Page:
In many ways George Osborne has been a disappointing Chancellor. The toxic inheritance of Labour's debt mountain, together with the rigours of coalition politics and the crisis in the Euroland, have left him with little room to manoeuvre.
But none of this really explains his failure to seize the high ground in rebalancing the UK economy away from finance and underpinning growth. Rather than using tax policy in an aggressive way, he has been strangely dormant.
Osborne's answer has been to allow the Governor of the Bank of England to lead the charge on growth. The Bank has done this through low interest rates - held at 0.5 per cent for three years - and a massive programme of quantitative easing (QE) of £325 billion.
This policy has had distorting effects. Aside from depriving savers of decent returns, it has cost corporate pension funds by £90 billion according to the National Association of Pension Funds.
QE has also raised concerns among the monetary purists about the dangers in terms of future inflation as the policy is unscrambled.
The window for the Chancellor to seize back the initiative in Wednesday's budget looks more open than any other time during his office.
The economy is in better shape than many people expected at the start of the year. Inflation is trending down, unemployment has started to flatten out, consumer confidence has been improving and some of the key surveys of services and manufacturing have been trending upwards.
However, the biggest plusses are global: Euroland is still in deep trouble but the immediate crisis of a breakup of the single currency and the possible desertion of Greece from the Eurozone has retreated as a result of the one trillion euros of long-term refinancing offered to the Continent's banks by the European Central Bank in Frankfurt. The other bit of better news is the resilience of the US economy. The unemployment rate in the US has been falling for 18 months.
Nowhere has the recovery been stronger than the San Francisco Bay area, home to high-tech, where the resilience has seen a number of Jewish-founded high-tech businesses such as Facebook head for the public markets.
What should Osborne do? Clearly, his LibDem colleagues in the coalition want to pursue a policy of wealth envy with their proposed mansion tax or an alternative tycoon tax. But while these proposals may hog the headlines it is lowering taxation and creating better incentives for business and entrepreneurship that should be the real target.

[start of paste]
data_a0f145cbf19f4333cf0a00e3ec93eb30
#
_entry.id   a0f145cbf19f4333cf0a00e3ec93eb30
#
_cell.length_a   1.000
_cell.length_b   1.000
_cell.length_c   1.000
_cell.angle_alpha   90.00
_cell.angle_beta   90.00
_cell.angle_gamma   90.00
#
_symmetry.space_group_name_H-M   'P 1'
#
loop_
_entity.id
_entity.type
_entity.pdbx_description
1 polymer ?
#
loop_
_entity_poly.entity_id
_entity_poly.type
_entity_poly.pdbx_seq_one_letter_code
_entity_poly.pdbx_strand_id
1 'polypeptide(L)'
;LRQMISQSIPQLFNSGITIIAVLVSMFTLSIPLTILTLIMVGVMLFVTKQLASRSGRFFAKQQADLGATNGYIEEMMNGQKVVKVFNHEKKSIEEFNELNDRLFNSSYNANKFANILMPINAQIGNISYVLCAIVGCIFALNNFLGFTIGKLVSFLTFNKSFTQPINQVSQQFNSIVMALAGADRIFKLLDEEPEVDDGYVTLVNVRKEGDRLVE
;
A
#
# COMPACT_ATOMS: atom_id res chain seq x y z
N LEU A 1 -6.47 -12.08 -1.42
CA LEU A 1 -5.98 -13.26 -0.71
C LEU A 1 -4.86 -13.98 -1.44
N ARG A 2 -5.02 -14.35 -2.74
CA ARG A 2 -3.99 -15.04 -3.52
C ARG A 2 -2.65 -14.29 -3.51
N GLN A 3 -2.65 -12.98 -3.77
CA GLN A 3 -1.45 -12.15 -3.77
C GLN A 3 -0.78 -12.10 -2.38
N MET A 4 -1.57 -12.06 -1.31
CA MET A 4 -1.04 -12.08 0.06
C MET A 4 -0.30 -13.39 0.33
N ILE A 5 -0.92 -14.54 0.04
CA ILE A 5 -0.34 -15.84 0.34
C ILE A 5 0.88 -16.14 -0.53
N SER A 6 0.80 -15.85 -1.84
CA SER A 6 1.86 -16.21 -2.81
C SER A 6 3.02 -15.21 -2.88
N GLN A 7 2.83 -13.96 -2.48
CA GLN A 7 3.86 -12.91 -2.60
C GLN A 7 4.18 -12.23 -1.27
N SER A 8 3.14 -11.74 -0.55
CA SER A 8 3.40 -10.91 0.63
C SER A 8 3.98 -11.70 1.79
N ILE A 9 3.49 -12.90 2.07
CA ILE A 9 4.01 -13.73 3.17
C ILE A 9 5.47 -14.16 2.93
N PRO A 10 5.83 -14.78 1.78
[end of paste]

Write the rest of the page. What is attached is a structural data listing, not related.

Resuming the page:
He does have a little more wriggle room than he might have expected. Public finances are looking healthier than forecast and the deficit could undershoot projections by as much as £10 billion. The temptation is to do something populist but what he should be doing is moving forward ambitions to have the lowest corporation tax in Europe.
At present the headline rate of corporation tax stands at 28 per cent and the Chancellor had pledged to lower it to 25 per cent in this Parliament. He should bring it down to 20 per cent.
The move would be self-financing, attracting companies that have fled to Ireland including Sir Martin Sorrell's WPP. The incentives for big corporations to spend vast amounts avoiding tax, rather than paying it, will be reduced. It might also attract US companies to the UK.
The Chancellor could also look to the US. One of the reason why the jobs market has bounced back there so quickly is because of the reduction in "payroll taxes" - the equivalent of national insurance contributions (NIC) - introduced by President George Bush and left in place by Obama.
In this country one of Labour's last acts before leaving office was to impose a surcharge on employers and employees NIC of one per cent. As promised Osborne rolled back part of the surcharge in his first budget. Nevertheless, there is more he could do, especially to make it easier for small and medium-sized businesses, the engine of growth, to take on new staff.
Boldness on tax reductions is what is called for if Osborne wants to go into the next election with a story of rising growth. He must muster the willpower to act or the economy will sink back into the mire.